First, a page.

The Mid-Iron: One of Golf's Old Clubs

Have you ever heard of an old golf club called the "mid iron" or "mid-iron"? It has nothing to do with the clubs that today we refer to collectively as the mid irons or middle irons — that grouping of several irons that falls in-between the long irons and short irons.

No, the mid-iron was a club used in the second half of the 1800s, the early parts of the 1900s. It is what we call today a vintage club or antique club, because it dropped out of the game when matched, numbered (1-iron, 2-iron, 3-iron, etc.) irons entered the game in the 1920s and 1930s.

The old mid-iron was a wooden-shafted, iron-headed golf club with a narrow blade and not much loft — but more loft than the driving irons in use at the time. In a golfer's bag, the mid-iron fell between the driving iron (or driving cleek) and the mid-mashie. As such, the mid-iron is often referred to as the equivalent of a 2-iron and, in fact, when numbered sets of irons came into the game the 2-iron was often referred to as "mid-iron," until the term began fading away.

Those old, named clubs, however, were used for a much larger range of shots than modern irons. The course conditions and quality of equipment in the early days of golf golf required much creativity and inventiveness in the use of every club.

For example, in Travers' Golf Book (affiliate link) by Jerry Travers, published in 1913, Travers, a U.S. Amateur and U.S. Open champ, wrote that "the mid-iron is the jack-of-all-trades of golf. One can drive, approach, putt and even get out of a reasonable amount of trouble with it."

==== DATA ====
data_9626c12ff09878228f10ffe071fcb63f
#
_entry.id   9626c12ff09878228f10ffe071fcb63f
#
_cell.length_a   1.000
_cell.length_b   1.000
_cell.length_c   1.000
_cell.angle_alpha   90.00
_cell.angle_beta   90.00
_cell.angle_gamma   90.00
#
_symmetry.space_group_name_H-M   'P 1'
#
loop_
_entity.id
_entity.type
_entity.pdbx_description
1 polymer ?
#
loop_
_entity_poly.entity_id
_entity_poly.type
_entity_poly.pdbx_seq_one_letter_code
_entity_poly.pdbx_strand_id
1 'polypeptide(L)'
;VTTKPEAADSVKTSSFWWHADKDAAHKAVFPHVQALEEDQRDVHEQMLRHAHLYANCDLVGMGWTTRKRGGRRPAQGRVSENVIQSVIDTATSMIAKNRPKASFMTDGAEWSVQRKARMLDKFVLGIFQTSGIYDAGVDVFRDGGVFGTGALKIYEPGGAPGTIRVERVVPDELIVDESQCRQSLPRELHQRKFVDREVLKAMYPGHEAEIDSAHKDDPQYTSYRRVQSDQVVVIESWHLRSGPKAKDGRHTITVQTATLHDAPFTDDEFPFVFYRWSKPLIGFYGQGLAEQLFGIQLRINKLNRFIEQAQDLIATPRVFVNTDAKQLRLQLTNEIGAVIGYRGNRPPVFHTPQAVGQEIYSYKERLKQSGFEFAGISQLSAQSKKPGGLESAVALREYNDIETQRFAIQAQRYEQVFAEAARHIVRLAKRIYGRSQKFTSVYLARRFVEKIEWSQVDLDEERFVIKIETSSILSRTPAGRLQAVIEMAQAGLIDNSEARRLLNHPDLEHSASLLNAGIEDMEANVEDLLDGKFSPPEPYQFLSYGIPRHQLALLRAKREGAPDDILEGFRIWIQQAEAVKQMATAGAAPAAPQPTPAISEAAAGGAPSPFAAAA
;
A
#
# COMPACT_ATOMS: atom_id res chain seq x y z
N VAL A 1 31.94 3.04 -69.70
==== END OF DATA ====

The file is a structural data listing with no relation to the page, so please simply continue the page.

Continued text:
But Travers also described the mid-iron this way:

"It is not the equal of the driver and brassie for distance, it is far inferior to the mashie for shots that require lofting, and as an ever-present help in trouble it by no means supplants the mashie niblick. Neverless ... the mid-iron is the 'handy club' of golf. Furthermore, although the iron clubs include the cleek, driving iron, mid-iron, jigger, mashie, mashie niblick and putter, the mid-iron alone has the distinction of being referred to as 'the iron'."
In the Harry Vardon book The Gist of Golf (affiliate link), Vardon, just like Travers, calls the mid-iron his favorite club and says it is "without doubt, the handiest club in the golfer's kit."

"Just remember how often you find yourself between 120 to 170 yards from the hole," Vardon wrote, "which is roughly the mid-iron range. It happens repeatedly; at many holes after a good drive, and at many others after a foozle which left you farther from the green than you should be as a result of two shots. A lot of people take a mashie and, with a full swing, hit for all they are worth. If only they would repose their faith in the mid-iron and play a nice, easy, well-controlled shot with it, they would fare very much better."

It is a huge statement on the differences between golf in the late 1800s/early 1900s and today — conditions, equipment, distances, technique — that a narrow-bladed iron with the equivalent of 2-iron loft would have been considered a go-to utility club.

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